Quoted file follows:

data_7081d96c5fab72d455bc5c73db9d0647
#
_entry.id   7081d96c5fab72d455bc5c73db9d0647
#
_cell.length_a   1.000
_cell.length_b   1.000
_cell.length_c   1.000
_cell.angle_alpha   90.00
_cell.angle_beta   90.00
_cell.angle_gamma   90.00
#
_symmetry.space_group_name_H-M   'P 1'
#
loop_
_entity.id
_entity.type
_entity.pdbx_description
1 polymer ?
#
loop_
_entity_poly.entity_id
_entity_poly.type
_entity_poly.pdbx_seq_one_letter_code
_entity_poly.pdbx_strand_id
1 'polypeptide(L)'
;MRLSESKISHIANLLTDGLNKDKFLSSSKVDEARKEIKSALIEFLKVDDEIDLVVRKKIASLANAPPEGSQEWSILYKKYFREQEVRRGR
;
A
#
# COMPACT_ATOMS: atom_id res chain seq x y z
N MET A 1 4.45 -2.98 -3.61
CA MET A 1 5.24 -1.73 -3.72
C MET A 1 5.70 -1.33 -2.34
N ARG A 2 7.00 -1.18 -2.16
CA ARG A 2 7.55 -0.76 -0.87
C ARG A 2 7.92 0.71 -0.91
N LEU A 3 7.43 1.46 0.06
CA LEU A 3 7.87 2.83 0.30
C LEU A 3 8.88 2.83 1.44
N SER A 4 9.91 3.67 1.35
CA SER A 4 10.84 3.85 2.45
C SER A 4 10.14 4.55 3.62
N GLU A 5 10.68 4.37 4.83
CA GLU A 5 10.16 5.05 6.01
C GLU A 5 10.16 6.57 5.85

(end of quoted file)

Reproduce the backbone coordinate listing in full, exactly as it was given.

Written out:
data_7081d96c5fab72d455bc5c73db9d0647
#
_entry.id   7081d96c5fab72d455bc5c73db9d0647
#
_cell.length_a   1.000
_cell.length_b   1.000
_cell.length_c   1.000
_cell.angle_alpha   90.00
_cell.angle_beta   90.00
_cell.angle_gamma   90.00
#
_symmetry.space_group_name_H-M   'P 1'
#
loop_
_entity.id
_entity.type
_entity.pdbx_description
1 polymer ?
#
loop_
_entity_poly.entity_id
_entity_poly.type
_entity_poly.pdbx_seq_one_letter_code
_entity_poly.pdbx_strand_id
1 'polypeptide(L)'
;MRLSESKISHIANLLTDGLNKDKFLSSSKVDEARKEIKSALIEFLKVDDEIDLVVRKKIASLANAPPEGSQEWSILYKKYFREQEVRRGR
;
A
#
# COMPACT_ATOMS: atom_id res chain seq x y z
N MET A 1 4.45 -2.98 -3.61
CA MET A 1 5.24 -1.73 -3.72
C MET A 1 5.70 -1.33 -2.34
N ARG A 2 7.00 -1.18 -2.16
CA ARG A 2 7.55 -0.76 -0.87
C ARG A 2 7.92 0.71 -0.91
N LEU A 3 7.43 1.46 0.06
CA LEU A 3 7.87 2.83 0.30
C LEU A 3 8.88 2.83 1.44
N SER A 4 9.91 3.67 1.35
CA SER A 4 10.84 3.85 2.45
C SER A 4 10.14 4.55 3.62
N GLU A 5 10.68 4.37 4.83
CA GLU A 5 10.16 5.05 6.01
C GLU A 5 10.16 6.57 5.85